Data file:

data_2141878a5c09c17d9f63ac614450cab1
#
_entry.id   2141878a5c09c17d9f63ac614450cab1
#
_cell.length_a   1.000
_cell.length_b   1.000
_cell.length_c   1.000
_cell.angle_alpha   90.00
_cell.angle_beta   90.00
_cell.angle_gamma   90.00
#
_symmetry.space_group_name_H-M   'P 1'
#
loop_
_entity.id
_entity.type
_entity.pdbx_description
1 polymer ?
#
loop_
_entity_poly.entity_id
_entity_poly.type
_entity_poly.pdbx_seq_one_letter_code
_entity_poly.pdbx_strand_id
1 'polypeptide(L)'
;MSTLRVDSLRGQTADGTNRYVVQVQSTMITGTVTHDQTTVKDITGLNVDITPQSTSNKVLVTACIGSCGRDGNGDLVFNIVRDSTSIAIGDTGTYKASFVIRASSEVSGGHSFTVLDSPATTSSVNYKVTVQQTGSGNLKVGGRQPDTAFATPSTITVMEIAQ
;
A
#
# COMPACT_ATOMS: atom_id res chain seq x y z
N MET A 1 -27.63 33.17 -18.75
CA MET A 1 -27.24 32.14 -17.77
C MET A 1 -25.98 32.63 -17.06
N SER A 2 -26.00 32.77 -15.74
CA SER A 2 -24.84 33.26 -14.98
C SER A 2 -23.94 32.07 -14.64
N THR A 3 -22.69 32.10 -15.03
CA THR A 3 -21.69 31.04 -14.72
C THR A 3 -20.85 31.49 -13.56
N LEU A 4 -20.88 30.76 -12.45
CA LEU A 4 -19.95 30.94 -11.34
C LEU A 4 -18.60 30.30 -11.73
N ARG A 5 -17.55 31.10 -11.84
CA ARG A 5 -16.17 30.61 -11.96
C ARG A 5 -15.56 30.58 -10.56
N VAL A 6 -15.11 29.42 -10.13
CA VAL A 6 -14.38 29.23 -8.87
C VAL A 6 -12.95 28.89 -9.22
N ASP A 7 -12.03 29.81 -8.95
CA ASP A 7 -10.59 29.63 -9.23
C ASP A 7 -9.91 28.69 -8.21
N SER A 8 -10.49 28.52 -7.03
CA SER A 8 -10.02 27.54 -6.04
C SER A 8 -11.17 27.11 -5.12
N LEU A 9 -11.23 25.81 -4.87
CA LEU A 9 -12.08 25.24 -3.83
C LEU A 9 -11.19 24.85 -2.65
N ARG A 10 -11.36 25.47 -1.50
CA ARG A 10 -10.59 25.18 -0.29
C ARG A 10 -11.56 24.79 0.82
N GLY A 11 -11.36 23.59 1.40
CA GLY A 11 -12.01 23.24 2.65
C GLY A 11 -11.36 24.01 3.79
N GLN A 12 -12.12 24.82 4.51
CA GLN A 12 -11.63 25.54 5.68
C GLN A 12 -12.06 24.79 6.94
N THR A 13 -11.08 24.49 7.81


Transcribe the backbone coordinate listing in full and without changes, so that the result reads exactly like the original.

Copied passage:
data_2141878a5c09c17d9f63ac614450cab1
#
_entry.id   2141878a5c09c17d9f63ac614450cab1
#
_cell.length_a   1.000
_cell.length_b   1.000
_cell.length_c   1.000
_cell.angle_alpha   90.00
_cell.angle_beta   90.00
_cell.angle_gamma   90.00
#
_symmetry.space_group_name_H-M   'P 1'
#
loop_
_entity.id
_entity.type
_entity.pdbx_description
1 polymer ?
#
loop_
_entity_poly.entity_id
_entity_poly.type
_entity_poly.pdbx_seq_one_letter_code
_entity_poly.pdbx_strand_id
1 'polypeptide(L)'
;MSTLRVDSLRGQTADGTNRYVVQVQSTMITGTVTHDQTTVKDITGLNVDITPQSTSNKVLVTACIGSCGRDGNGDLVFNIVRDSTSIAIGDTGTYKASFVIRASSEVSGGHSFTVLDSPATTSSVNYKVTVQQTGSGNLKVGGRQPDTAFATPSTITVMEIAQ
;
A
#
# COMPACT_ATOMS: atom_id res chain seq x y z
N MET A 1 -27.63 33.17 -18.75
CA MET A 1 -27.24 32.14 -17.77
C MET A 1 -25.98 32.63 -17.06
N SER A 2 -26.00 32.77 -15.74
CA SER A 2 -24.84 33.26 -14.98
C SER A 2 -23.94 32.07 -14.64
N THR A 3 -22.69 32.10 -15.03
CA THR A 3 -21.69 31.04 -14.72
C THR A 3 -20.85 31.49 -13.56
N LEU A 4 -20.88 30.76 -12.45
CA LEU A 4 -19.95 30.94 -11.34
C LEU A 4 -18.60 30.30 -11.73
N ARG A 5 -17.55 31.10 -11.84
CA ARG A 5 -16.17 30.61 -11.96
C ARG A 5 -15.56 30.58 -10.56
N VAL A 6 -15.11 29.42 -10.13
CA VAL A 6 -14.38 29.23 -8.87
C VAL A 6 -12.95 28.89 -9.22
N ASP A 7 -12.03 29.81 -8.95
CA ASP A 7 -10.59 29.63 -9.23
C ASP A 7 -9.91 28.69 -8.21
N SER A 8 -10.49 28.52 -7.03
CA SER A 8 -10.02 27.54 -6.04
C SER A 8 -11.17 27.11 -5.12
N LEU A 9 -11.23 25.81 -4.87
CA LEU A 9 -12.08 25.24 -3.83
C LEU A 9 -11.19 24.85 -2.65
N ARG A 10 -11.36 25.47 -1.50
CA ARG A 10 -10.59 25.18 -0.29
C ARG A 10 -11.56 24.79 0.82
N GLY A 11 -11.36 23.59 1.40
CA GLY A 11 -12.01 23.24 2.65
C GLY A 11 -11.36 24.01 3.79
N GLN A 12 -12.12 24.82 4.51
CA GLN A 12 -11.63 25.54 5.68
C GLN A 12 -12.06 24.79 6.94
N THR A 13 -11.08 24.49 7.81